There's comfort food, and then there's comfort food. For some, it's a warm bowl of chicken and dumplings. For others, home tastes like a cup of creamy mac and cheese. For me, it's always been spanakopita: a Greek phyllo pastry stuffed with spinach and feta cheese. When I bite through that flaky crust and arrive at the savory, spinachy center, I have been known to forget my own name. So in preparation for the Memphis Greek Festival at Annunciation Greek Orthodox Church May 9th-10th, I set out to find the best spanakopita in town. Like Ulysses before me, I determined "to strive, to seek, to find, and not to yield."
For whatever reason, Greek food in Memphis tends to cluster around the intersection of Poplar and Mendenhall. To wit, there is more spanakopita in the shadow of Clark Tower than you'll find for a hundred miles in any direction.
At Petra Café's new location in Sanderlin Centre, fans of Indiana Jones will instantly recognize the wall-sized photograph that presides over this quaint cafe. Petra is the city in present-day Jordan carved into a sandstone canyon where Harrison Ford had to find the Holy Grail and beat the Nazis.
The filling in Petra's spanakopita ($3.50) is herbed and tangy, with hearty chunks of feta mixed throughout. The crust is golden-brown and flaky.
Petra is also known for its sandwiches. I recommend the Zesty Petra Gyro ($8.99), a satisfying blend of grilled beef and lamb topped with mushrooms, onions, and bell peppers.
Petra Café, 5101 Sanderlin (505-2812)
Ciao Bella's spanakopita ($8) can best be described as "deep-dish" — i.e., more filling, less crust. That appeals to some, but I prefer Ciao Bella's Fig Prosciutto Flatbread ($20), a delicious sauceless pizza finished with arugula, gorgonzola, and a tangy balsamic drizzle.
FYI, for those who might get a hankering for the pastry while watching the latest blockbuster: Ciao Bella's spanakopita as well as many of its other dishes are available at the Ridgeway Cinema Grill.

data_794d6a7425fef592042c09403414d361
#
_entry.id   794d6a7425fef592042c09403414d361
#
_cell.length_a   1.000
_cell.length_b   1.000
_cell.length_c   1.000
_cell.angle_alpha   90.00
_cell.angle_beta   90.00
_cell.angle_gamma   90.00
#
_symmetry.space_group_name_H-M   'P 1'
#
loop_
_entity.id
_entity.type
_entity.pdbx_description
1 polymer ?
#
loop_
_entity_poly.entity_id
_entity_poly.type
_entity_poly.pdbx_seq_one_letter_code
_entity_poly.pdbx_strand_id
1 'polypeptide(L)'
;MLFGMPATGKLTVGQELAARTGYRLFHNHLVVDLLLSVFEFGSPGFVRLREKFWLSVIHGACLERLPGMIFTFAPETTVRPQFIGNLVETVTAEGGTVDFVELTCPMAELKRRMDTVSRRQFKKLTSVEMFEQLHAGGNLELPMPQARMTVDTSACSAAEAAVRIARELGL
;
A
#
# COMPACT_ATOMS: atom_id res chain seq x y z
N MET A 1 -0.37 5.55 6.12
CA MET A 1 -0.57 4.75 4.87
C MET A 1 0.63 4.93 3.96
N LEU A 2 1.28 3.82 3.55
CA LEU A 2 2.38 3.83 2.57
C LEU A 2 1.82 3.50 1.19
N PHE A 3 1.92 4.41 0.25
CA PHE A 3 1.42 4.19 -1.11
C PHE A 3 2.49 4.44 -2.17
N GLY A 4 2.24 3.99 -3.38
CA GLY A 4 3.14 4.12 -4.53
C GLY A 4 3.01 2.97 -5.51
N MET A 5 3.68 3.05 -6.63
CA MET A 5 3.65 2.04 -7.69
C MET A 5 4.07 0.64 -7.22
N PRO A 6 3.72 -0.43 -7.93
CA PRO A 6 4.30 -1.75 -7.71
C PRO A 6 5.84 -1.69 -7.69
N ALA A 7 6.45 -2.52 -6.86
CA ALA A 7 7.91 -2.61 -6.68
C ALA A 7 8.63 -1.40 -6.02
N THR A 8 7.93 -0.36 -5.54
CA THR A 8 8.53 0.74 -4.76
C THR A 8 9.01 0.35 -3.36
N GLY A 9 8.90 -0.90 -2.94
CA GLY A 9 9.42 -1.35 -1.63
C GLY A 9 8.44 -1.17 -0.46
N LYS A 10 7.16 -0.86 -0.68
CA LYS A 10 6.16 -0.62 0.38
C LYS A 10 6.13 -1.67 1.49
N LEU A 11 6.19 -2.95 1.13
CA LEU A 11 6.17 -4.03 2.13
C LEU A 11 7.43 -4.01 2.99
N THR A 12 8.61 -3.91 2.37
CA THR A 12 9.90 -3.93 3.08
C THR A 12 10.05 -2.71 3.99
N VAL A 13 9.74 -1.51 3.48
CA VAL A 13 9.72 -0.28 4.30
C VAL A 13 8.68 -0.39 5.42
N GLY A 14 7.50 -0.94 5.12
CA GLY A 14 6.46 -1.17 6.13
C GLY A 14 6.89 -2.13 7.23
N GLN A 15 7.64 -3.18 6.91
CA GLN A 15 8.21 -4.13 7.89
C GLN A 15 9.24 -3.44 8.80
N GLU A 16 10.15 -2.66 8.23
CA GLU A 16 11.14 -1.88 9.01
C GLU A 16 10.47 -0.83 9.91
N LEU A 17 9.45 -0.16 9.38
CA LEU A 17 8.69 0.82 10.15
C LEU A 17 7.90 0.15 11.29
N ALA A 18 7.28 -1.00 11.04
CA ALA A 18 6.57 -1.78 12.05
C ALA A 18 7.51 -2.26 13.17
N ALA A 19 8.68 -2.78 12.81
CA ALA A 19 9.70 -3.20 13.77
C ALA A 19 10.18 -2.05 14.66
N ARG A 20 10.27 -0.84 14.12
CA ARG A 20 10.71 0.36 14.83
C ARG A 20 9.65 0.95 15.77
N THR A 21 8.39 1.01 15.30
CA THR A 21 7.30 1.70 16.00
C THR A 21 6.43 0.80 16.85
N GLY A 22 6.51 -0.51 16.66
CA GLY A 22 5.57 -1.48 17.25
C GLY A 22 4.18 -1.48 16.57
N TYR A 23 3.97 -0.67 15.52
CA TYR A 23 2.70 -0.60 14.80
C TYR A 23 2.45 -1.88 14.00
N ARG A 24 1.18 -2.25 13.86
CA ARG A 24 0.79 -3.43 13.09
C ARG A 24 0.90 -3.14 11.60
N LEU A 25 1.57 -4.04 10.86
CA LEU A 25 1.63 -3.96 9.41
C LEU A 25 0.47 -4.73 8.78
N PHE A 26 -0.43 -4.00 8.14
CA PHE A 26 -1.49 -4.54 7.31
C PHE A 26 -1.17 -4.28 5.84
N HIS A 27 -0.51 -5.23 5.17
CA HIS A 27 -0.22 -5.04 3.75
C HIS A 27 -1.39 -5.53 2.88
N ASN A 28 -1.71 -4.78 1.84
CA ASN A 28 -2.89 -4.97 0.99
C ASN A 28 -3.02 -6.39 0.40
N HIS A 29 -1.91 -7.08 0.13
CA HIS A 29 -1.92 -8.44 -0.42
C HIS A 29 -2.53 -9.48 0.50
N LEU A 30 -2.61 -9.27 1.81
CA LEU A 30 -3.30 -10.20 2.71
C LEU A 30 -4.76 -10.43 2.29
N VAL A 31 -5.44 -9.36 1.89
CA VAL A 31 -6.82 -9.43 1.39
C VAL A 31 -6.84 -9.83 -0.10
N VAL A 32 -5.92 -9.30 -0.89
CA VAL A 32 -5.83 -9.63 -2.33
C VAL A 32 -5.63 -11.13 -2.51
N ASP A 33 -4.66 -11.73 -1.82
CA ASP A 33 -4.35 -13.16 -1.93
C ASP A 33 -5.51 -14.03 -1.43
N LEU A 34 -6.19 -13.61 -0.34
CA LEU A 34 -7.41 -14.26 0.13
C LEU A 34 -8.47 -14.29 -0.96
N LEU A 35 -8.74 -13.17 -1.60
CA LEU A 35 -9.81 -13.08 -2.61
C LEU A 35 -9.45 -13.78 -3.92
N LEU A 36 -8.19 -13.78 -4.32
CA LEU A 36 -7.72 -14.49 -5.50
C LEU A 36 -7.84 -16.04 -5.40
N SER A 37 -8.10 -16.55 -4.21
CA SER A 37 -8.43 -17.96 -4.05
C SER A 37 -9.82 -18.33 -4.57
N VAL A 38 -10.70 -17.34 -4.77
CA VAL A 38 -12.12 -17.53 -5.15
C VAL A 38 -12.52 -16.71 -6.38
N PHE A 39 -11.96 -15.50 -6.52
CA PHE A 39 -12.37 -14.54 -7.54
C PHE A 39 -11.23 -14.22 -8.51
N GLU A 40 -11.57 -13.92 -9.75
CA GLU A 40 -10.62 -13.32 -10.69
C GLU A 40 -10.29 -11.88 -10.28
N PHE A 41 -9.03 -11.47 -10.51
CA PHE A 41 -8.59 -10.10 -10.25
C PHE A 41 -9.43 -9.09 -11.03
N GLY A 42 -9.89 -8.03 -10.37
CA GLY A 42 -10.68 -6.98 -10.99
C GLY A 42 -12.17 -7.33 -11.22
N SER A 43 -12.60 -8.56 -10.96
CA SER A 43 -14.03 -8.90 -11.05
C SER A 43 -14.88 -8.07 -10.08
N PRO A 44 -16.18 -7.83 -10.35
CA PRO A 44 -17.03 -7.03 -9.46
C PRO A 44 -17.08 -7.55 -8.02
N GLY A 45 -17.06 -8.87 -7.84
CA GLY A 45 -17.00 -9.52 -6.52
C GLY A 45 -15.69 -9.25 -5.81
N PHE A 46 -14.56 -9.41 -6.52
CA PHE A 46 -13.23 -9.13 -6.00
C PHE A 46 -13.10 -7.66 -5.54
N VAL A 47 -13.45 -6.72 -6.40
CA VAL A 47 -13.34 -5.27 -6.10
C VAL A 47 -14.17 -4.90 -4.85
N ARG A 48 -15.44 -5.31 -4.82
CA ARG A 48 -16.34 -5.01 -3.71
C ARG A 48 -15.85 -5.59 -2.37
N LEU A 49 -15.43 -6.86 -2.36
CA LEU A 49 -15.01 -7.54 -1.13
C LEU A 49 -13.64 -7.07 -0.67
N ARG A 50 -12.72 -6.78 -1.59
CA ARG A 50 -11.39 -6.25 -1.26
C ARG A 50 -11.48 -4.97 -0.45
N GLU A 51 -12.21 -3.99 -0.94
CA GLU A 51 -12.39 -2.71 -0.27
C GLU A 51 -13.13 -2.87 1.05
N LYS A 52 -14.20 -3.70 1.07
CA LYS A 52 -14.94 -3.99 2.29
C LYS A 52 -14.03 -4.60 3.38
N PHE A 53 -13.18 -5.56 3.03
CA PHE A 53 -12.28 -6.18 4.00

Ciao Bella, 565 Erin (205-2500)
- Justin Fox Burks
- Spanakopetakia at Jim’s Place
For my taste, Jim's Place does it best. Rather than preparing their spanakopita as a pie and serving slices, they serve "spanakopetakia" ($8.50), or spinach puffs. Each bite-sized triangle is individually wrapped in a layered, flaky crust. The filling is delicious, but, really, I can't say enough about that crust: light and sunny, like a trip to Mykonos. Pair it with the souflima ($17.95), an original recipe that features succulent rotisserie pork on a bed of rice pilaf with tomato sauce.
Jim's Place, 518 Perkins Ext. (766-2030)
- Justin Fox Burks
- Kwik Chek’s spanakopita
I never would have expected to find spanakopita at Kwik Chek, the converted convenience store on Madison. But there it was, staring up at me from a deli counter sandwiched between racks of potato chips and energy drinks.
Owner Sue Choi is a Korean whose ex-husband is Greek, so the menu is all over the place. Would you like some falafel with your bibimbap? How about a gyro with your pajeon? And yet the spanakopita ($3.99) is tasty. It may not be the best in town, but the crust is admirable, and if there were an award for exceeding expectations, Kwik Chek would win it, hands-down.
Kwik Chek, 2013 Madison (274-9293)